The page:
lunes, 30 de mayo de 2016

Approach and landing

Adapting Airline Procedures to General Aviation

The past thirty years has seen an extraordinary improvement in airline safety. This did not happen by accident and it did not happen because airline pilots suddenly got smarter. It happened because of culture change in the industry.

Prior to this culture change, every captain had his (and not many her at this time) own opinions on how to fly the airplane and how to handle problems that might arise. The first officer was there because the FAA said he had to be. Most captains were not open to suggestions and even less open to criticism. If a problem arose, the captain took over complete control of the airplane and improvised. There was virtually no standardization.
Airline management and the pilot unions realized over time that each pilot had some procedure or technique that worked well in a given situation. The huge task of collecting and evaluating the various procedures and techniques was begun. Each airline began to decide what worked best under which conditions for its particular kind of operations. The product of this effort was the constantly evolving standard procedures that are in use today.

The concept of standard procedures and checklists was so successful in improving the safety of airline operations that it is presently being integrated into other complex industries such as medicine, mining, and nuclear power production.

This "Airline to General Aviation" series is intended to expose pilots of light airplanes to some of the procedures used by the airlines. While not all airline procedures are applicable, many can be easily adapted for use in general aviation. The approach and landing phase of the flight is one of those areas.

Safer and Better Approaches and Landings

Passengers typically judge the quality of their pilot by the quality of the landing. A well executed flight through difficult conditions is not viewed favorably if the landing is not smooth. Conversely, a poorly planned flight that avoids disaster only through luck is considered to be a good flight if it ends with a smooth landing.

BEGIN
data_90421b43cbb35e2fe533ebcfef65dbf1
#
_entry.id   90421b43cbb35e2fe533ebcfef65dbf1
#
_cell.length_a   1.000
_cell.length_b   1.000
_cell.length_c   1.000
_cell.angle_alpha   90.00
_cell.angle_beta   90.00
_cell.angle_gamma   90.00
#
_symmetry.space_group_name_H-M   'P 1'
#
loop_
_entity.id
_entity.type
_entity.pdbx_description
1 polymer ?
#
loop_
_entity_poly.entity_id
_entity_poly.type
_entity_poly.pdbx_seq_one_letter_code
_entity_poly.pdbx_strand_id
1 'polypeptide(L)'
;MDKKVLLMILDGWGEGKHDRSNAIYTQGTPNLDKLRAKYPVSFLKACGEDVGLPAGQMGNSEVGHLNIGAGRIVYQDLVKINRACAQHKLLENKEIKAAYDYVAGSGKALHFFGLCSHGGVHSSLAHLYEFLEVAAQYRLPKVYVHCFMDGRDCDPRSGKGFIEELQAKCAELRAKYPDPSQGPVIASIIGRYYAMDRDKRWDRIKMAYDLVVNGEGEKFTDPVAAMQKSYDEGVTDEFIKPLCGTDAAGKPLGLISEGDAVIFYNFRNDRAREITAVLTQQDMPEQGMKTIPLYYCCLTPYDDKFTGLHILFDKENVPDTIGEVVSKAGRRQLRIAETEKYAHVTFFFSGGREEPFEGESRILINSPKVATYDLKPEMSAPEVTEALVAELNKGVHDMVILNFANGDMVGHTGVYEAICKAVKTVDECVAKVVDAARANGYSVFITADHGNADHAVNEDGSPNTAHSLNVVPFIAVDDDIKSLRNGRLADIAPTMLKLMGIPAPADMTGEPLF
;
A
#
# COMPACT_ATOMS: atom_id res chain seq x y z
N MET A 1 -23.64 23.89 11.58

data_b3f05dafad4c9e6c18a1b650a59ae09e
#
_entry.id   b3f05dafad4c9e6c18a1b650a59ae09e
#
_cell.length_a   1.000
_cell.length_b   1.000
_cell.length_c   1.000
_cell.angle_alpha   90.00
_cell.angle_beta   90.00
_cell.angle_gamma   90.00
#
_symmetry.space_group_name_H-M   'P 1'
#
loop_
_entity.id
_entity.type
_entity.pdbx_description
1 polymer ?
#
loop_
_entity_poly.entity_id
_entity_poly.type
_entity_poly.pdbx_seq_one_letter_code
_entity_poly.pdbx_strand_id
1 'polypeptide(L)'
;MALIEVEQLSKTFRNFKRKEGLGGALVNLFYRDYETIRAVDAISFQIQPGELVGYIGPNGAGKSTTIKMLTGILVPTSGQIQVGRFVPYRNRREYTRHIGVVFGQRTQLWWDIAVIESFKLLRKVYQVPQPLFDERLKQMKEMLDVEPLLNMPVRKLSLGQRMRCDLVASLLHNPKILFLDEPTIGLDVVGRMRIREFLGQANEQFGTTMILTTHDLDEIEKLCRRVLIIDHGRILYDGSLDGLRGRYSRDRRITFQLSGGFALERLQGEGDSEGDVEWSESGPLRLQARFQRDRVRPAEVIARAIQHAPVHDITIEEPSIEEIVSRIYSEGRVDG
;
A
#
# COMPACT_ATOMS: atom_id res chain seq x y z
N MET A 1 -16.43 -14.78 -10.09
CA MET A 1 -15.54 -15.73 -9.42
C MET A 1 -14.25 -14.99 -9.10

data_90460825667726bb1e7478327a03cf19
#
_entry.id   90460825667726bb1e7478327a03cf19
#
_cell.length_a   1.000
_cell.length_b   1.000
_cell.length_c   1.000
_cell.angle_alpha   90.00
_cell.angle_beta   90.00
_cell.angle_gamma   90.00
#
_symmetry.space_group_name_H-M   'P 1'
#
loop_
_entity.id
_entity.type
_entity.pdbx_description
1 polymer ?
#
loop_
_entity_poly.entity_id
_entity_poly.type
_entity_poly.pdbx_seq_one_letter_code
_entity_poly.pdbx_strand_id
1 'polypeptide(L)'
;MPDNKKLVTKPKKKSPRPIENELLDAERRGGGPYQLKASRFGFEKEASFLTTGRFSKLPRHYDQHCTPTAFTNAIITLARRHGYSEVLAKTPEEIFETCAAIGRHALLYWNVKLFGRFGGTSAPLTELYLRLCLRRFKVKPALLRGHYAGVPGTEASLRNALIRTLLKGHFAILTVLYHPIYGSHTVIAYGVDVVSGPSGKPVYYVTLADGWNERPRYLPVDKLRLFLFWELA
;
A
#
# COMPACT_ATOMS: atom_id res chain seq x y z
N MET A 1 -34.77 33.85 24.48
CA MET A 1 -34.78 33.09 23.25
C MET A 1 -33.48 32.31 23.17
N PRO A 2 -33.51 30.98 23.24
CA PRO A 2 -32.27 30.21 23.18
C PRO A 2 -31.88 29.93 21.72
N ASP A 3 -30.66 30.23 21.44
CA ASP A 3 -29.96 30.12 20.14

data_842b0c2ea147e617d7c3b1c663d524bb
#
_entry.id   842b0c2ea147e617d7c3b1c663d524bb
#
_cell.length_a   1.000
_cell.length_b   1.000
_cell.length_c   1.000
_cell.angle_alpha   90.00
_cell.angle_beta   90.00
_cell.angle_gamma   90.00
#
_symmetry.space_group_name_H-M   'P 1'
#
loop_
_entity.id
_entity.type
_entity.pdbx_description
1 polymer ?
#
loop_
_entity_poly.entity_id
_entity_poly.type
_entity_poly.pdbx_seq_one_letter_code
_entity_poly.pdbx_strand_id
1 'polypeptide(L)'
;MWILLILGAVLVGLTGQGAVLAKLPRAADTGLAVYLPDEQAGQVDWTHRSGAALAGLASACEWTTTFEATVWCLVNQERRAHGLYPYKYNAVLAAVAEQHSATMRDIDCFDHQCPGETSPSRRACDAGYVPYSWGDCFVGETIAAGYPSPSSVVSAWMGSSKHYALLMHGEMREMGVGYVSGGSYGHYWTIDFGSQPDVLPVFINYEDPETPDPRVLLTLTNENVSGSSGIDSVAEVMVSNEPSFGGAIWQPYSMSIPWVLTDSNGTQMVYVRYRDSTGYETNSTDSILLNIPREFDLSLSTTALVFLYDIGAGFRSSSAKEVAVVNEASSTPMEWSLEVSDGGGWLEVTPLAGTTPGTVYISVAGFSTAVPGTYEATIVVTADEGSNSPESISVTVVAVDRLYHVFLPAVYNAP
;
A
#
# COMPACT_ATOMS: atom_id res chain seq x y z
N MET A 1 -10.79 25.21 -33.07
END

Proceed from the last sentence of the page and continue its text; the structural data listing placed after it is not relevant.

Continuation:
All good pilots know that a spectacular landing actually begins long before tires touch the runway, floats touch the water, or skis touch the snow. The first element in a spectacular landing is good preflight planning to ensure that the runway length and condition are adequate for the airplane upon its arrival. It is also necessary to keep up with any changes in the runway status or destination weather as the flight progresses. Once in the terminal area it is crucial to maintain situational awareness of the airplane's position relative to the landing runway as well as to any traffic that might be a factor. The final step in making a spectacular landing is to fly a stabilized approach.

To help in the goal of making spectacular landings we will examine three specific areas from the world of airline operations. These are preflight planning, the approach briefing checklist and the stabilized approach. After we explore these areas, we will examine three general aviation accidents that might have been avoided by utilizing these concepts.

Preflight Planning

Landing distance Table
The landing distance chart for the airplane type must always be consulted.
All pilots do preflight planning, right? There is the preflight planning that consists of measuring the distance, applying a rule-of-thumb for fuel consumption and then making sure that the airport has a runway that appears to be long enough.
Then there is airline preflight planning performed by a certificated dispatcher with access to sophisticated computer programs. This level of planning is probably not necessary for the general aviation airplane that normally uses less than half of the runway length and can land at a multitude of airport along the way if the weather turns unexpectedly sour. But a significant increase in safety can be gained by just a moderate amount of additional preflight planning effort. Our discussion here will relate only to making sure that there will be a suitable runway at the destination.
Gear Up Landing
Have an alternative plan in case the intended landing runway is suddenly unavailable.
The most basic requirement is to have a runway that is long enough for the airplane under the given arrival conditions. This seems too simple to overlook but the NTSB data base has numerous accidents that indicate otherwise. It is prudent and required by regulations to became familiar with all available information pertaining to the flight. This would include a check of NOTAMs.